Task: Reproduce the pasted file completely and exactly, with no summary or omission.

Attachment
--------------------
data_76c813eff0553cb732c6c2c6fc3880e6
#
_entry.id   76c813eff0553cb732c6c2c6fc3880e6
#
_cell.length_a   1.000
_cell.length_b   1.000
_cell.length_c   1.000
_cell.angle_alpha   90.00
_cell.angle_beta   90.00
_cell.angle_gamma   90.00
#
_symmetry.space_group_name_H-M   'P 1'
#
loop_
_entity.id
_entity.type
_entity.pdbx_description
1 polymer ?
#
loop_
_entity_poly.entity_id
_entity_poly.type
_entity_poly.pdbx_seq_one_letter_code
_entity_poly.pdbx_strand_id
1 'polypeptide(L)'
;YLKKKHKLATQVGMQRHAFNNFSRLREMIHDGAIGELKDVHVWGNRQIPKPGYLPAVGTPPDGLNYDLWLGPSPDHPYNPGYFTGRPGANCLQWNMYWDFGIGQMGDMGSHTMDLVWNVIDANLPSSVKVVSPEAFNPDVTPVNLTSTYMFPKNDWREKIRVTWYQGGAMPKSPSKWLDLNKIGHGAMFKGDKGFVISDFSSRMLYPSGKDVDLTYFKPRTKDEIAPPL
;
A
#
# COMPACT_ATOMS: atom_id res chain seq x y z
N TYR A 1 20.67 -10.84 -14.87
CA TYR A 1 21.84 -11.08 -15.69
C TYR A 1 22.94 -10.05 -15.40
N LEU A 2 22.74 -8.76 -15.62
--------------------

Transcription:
data_76c813eff0553cb732c6c2c6fc3880e6
#
_entry.id   76c813eff0553cb732c6c2c6fc3880e6
#
_cell.length_a   1.000
_cell.length_b   1.000
_cell.length_c   1.000
_cell.angle_alpha   90.00
_cell.angle_beta   90.00
_cell.angle_gamma   90.00
#
_symmetry.space_group_name_H-M   'P 1'
#
loop_
_entity.id
_entity.type
_entity.pdbx_description
1 polymer ?
#
loop_
_entity_poly.entity_id
_entity_poly.type
_entity_poly.pdbx_seq_one_letter_code
_entity_poly.pdbx_strand_id
1 'polypeptide(L)'
;YLKKKHKLATQVGMQRHAFNNFSRLREMIHDGAIGELKDVHVWGNRQIPKPGYLPAVGTPPDGLNYDLWLGPSPDHPYNPGYFTGRPGANCLQWNMYWDFGIGQMGDMGSHTMDLVWNVIDANLPSSVKVVSPEAFNPDVTPVNLTSTYMFPKNDWREKIRVTWYQGGAMPKSPSKWLDLNKIGHGAMFKGDKGFVISDFSSRMLYPSGKDVDLTYFKPRTKDEIAPPL
;
A
#
# COMPACT_ATOMS: atom_id res chain seq x y z
N TYR A 1 20.67 -10.84 -14.87
CA TYR A 1 21.84 -11.08 -15.69
C TYR A 1 22.94 -10.05 -15.40
N LEU A 2 22.74 -8.76 -15.62